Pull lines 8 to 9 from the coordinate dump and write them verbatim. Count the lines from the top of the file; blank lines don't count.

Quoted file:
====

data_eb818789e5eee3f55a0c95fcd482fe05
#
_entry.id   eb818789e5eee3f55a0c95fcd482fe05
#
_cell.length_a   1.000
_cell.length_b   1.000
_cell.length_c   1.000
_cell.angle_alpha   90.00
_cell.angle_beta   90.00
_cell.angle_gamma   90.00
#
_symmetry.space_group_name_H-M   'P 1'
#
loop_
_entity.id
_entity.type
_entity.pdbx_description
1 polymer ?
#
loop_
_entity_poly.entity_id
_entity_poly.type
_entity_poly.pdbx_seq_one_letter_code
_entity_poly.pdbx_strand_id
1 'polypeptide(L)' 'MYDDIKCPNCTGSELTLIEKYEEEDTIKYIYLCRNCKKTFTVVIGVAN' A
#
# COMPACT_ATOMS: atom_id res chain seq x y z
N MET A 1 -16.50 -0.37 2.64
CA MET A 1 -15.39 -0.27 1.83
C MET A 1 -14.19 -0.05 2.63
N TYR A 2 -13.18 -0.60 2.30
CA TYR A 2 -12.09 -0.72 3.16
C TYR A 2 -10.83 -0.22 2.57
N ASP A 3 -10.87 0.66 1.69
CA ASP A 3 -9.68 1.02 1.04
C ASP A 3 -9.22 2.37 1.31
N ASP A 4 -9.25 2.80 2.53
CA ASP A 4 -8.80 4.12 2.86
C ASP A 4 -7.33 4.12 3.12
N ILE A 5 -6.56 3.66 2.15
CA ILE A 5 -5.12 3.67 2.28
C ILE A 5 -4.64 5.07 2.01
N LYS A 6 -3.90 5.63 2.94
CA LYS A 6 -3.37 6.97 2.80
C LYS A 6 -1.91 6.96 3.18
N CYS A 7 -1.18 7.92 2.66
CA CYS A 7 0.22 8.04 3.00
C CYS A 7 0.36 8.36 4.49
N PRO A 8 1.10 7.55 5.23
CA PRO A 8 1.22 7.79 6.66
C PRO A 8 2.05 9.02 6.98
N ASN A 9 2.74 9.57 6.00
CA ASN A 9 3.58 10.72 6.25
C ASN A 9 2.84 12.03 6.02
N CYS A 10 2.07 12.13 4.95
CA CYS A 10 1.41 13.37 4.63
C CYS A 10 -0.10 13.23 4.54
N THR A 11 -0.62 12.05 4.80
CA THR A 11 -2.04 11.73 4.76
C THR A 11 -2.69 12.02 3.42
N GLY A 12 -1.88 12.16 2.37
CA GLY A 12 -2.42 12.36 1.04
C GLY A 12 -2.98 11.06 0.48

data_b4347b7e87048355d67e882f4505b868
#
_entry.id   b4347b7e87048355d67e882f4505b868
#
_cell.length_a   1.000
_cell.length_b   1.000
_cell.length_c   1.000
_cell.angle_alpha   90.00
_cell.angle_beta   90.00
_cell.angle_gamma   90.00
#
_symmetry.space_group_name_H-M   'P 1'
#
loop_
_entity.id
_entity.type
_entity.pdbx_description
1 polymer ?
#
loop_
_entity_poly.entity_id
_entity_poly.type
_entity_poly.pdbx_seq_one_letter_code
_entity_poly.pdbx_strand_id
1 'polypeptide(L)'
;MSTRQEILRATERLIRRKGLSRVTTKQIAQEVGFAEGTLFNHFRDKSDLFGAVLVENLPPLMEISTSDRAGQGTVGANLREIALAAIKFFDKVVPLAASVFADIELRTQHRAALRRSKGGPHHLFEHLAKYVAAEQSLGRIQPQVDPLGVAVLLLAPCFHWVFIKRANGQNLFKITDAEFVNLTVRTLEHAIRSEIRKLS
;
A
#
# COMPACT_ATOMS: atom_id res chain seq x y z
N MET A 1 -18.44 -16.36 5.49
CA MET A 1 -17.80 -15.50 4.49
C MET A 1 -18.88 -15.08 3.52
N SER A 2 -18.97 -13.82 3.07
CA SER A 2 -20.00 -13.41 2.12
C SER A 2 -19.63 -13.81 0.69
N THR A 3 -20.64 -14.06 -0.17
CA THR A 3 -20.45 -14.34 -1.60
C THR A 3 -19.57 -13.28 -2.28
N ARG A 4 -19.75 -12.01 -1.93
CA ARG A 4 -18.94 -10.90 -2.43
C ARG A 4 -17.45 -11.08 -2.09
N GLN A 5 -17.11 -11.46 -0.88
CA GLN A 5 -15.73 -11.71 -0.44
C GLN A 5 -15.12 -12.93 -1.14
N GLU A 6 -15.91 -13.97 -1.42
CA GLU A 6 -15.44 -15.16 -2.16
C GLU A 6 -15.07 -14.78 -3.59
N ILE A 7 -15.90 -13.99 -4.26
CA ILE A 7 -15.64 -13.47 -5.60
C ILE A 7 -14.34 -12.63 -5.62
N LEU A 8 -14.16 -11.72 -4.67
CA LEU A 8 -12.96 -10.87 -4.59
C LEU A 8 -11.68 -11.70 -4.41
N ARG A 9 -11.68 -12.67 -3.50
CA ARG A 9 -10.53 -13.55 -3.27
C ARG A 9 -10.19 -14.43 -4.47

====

_cell.angle_alpha   90.00
_cell.angle_beta   90.00